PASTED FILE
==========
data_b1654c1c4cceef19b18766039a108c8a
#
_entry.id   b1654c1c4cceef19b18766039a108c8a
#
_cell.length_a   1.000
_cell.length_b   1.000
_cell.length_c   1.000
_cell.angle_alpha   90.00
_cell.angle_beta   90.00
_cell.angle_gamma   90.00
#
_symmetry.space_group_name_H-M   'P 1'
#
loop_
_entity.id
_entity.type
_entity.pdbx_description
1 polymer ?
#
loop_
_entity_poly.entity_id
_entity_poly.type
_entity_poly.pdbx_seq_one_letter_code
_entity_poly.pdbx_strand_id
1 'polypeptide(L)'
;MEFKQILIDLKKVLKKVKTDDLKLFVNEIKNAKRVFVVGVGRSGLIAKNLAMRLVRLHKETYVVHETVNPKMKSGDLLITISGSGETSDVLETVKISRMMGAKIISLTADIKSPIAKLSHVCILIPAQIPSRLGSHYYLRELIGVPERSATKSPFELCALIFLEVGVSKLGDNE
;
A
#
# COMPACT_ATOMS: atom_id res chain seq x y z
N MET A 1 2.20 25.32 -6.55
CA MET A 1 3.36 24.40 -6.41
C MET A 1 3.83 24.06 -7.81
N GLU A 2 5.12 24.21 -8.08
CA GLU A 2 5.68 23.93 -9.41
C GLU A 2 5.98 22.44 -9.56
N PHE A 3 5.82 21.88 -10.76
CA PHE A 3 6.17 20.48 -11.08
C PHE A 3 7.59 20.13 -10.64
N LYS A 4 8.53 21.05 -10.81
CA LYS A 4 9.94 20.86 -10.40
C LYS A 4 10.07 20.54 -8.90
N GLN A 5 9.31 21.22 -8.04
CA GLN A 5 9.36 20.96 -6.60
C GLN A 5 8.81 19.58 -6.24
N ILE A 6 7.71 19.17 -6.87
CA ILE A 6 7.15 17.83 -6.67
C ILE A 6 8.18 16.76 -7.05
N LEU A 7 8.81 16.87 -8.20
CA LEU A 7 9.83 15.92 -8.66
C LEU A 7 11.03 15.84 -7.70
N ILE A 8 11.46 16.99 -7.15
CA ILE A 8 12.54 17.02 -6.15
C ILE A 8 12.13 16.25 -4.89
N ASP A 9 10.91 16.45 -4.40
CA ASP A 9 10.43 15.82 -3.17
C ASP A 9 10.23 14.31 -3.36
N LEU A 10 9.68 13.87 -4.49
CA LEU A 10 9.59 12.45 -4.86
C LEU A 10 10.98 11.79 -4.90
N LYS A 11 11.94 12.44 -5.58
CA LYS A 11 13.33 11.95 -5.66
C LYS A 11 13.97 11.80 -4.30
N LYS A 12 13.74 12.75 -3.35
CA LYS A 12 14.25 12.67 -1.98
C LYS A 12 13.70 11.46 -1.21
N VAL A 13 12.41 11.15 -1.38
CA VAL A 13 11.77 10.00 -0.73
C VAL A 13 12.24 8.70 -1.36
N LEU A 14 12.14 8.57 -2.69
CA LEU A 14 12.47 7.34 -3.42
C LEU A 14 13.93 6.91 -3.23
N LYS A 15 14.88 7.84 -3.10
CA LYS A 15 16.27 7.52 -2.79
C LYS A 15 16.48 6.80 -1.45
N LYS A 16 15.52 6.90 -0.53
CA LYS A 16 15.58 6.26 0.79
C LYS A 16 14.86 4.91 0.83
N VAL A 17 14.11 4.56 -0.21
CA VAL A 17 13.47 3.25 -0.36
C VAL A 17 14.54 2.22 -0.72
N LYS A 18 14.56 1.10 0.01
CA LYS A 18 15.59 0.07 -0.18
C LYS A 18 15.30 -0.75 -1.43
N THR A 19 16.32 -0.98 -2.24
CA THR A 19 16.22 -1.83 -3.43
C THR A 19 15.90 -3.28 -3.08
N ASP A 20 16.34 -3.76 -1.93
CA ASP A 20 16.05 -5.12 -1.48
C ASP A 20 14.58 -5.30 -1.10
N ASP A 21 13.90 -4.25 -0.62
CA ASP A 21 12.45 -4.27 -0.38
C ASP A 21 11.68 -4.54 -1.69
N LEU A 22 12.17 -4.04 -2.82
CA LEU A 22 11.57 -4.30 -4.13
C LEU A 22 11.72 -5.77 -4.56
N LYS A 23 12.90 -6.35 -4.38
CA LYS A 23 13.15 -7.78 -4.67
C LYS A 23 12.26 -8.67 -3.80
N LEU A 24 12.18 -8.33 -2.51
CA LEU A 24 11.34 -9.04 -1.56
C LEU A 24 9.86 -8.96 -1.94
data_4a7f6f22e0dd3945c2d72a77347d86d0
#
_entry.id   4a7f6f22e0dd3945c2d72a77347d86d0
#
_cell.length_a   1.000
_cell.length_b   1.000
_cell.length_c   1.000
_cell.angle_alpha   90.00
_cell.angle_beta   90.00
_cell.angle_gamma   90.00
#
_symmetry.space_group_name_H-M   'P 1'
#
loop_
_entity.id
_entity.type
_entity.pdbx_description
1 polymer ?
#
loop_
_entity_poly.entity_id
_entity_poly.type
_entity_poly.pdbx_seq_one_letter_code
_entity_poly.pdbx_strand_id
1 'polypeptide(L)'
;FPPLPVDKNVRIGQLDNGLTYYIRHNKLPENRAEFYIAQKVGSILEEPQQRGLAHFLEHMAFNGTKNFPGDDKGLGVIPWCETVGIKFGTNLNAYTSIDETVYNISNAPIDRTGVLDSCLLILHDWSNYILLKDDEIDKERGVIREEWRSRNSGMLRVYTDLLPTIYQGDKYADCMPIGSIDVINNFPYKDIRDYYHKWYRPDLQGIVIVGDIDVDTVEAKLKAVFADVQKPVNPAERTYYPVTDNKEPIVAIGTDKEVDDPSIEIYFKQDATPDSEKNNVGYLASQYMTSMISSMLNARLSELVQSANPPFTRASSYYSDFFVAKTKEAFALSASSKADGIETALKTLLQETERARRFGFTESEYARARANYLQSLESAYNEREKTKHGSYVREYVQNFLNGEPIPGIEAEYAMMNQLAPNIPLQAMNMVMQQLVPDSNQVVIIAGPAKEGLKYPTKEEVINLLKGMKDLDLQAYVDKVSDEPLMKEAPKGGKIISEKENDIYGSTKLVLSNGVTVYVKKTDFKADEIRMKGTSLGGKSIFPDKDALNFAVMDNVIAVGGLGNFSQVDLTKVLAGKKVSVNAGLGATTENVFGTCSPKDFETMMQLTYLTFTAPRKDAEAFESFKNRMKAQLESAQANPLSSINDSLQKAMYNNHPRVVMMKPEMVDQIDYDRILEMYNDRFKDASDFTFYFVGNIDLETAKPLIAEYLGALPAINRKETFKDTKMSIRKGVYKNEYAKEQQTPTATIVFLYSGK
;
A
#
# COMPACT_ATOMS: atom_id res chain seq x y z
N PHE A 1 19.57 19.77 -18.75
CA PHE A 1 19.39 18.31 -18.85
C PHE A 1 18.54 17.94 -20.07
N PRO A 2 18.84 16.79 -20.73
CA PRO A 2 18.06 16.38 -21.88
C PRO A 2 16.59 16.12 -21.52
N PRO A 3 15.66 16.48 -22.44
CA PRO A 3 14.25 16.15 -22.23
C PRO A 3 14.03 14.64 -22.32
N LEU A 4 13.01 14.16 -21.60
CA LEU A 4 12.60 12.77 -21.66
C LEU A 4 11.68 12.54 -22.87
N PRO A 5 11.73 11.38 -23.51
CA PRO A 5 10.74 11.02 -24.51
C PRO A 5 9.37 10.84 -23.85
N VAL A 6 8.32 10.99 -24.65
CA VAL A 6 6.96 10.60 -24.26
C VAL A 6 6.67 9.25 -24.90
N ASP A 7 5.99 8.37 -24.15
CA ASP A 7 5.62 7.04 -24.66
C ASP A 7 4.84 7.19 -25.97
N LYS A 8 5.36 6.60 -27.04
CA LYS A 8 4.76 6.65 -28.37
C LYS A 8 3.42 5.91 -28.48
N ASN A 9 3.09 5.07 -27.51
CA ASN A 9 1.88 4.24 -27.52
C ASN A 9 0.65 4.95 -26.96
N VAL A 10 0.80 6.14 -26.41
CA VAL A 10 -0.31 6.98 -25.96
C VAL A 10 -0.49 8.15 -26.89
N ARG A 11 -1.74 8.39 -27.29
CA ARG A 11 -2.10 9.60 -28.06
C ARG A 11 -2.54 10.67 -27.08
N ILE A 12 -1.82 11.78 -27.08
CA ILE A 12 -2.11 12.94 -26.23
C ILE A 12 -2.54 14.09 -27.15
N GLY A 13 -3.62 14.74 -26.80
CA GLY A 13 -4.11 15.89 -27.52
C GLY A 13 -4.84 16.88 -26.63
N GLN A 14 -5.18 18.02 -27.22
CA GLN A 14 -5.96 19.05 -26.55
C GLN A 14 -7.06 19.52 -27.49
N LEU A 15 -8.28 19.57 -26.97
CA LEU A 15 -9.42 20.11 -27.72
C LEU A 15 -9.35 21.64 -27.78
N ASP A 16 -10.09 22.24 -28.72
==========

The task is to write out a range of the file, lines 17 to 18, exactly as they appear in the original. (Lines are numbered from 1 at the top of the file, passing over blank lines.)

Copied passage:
_entity.pdbx_description
1 polymer ?